a cop flashed his Authority
shot Anthony Griffin
– unarmed and black
shot him point blank
a racist attack

Anthony Griffin – 19 now dead
killed by a bullet to his head
“Could have been Arab, Indian
or Latin instead”
killed by a cop
and his racist lead

so it’s
     black / white  
     stand tight
     flash cops
     a red light:
     No more bullets
     No more tears
     No more bloody
     racist jeers

Hey there Mr Policeman
Where did you get your Klan schooling?
From the fragile fraternity
that arms your Authority?

They divide us with lies
deny us our sanity
then under their cover of blue
Terrorize humanity


So who’s protecting whose?
You take us for fools?
The only justice we see
is for the writers of rules

They wrote out Anthony,
the voiceless, the weak
Farshad Mohammadi
killed this week!
They write out each one of us
when we refuse to speak


Like redneck neighbours
our Klan next door
Their racist jokes?
Tolerate them no more!

Like cops loose in the Metro
bugging folks the wrong colour
jabbing them with sticks
Tolerate them no more!

Between jabs and the bullet
see the racist trigger –
the crooked blue finger –
Check it, Break it
before they pull it


- Norman Nawrocki

A poem for Anthony Griffin, shot by Montreal police in 1987, for background read report in Montreal Mirror. Poem is by poet/musician/activist Norman Nawrocki and is adapted to mark the 06/01/2011 shooting death of Farshad Mohammadi at métro Bonaventure in Montreal.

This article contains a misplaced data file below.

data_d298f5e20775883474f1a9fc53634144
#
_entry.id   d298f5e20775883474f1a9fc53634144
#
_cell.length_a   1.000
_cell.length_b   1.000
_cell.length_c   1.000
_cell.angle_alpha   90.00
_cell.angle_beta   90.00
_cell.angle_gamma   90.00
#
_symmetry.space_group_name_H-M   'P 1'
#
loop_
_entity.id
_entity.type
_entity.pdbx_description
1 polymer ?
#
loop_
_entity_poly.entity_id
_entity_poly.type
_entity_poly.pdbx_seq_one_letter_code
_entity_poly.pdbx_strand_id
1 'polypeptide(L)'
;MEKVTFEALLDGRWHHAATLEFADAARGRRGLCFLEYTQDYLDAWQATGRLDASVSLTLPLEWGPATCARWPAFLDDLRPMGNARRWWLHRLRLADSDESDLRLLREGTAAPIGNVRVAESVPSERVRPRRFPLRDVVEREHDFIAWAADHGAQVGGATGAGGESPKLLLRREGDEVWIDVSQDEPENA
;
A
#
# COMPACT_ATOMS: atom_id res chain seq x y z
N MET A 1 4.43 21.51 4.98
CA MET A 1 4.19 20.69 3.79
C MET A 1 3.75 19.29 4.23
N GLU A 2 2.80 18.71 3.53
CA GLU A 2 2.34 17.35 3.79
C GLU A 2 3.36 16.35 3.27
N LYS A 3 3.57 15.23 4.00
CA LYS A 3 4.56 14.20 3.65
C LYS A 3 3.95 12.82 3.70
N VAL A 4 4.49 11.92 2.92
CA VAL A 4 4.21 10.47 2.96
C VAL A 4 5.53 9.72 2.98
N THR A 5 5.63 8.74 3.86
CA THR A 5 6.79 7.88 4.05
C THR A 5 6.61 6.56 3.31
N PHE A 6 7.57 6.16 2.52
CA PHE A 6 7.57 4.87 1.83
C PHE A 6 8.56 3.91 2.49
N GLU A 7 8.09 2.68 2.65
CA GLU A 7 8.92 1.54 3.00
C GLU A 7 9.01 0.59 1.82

This poem was originally published as a street poster, then in a Rhythm Activism chapbook called Resist Much - Obey Little, Les Pages Noires, 1987. Graphic accompanying poem via celebrated artist Eric Drooker.

Rima Elkouri: The Philosophy Teacher and His Ski Goggles

By Rima Elkouri, published in La Presse, May 30, 2012

Original French Text Here:

“It’s really the nightstick blow that started it all.”

The man who is talking to me in a hoarse voice is named Olivier Roy. He’s 31. Ski goggles are sitting on his table. He’s visibly exhausted. Visibly indignant.

By day, Olivier Roy is a philosophy teacher at CÉGEP de Terrebonne. By night, for more than a month, he has demonstrated against police brutality. He has participated in some thirty marches. He was still out there Tuesday night.

Olivier tells me, almost shyly, that he recently had to buy these ski goggles. Not for skiing, you understand. Neither for confronting the police—that’s not at all his style. But just to be able to demonstrate peacefully without worrying about his eyes. For more than a month, he’s felt too much pepper. He’s seen too many plastic bullets fired, too many concussion grenades that can blind a person. After his marathon of demonstrations, he has arrived at the sad conclusion that a citizen who wishes to protest needs two things; ski goggles and a camera.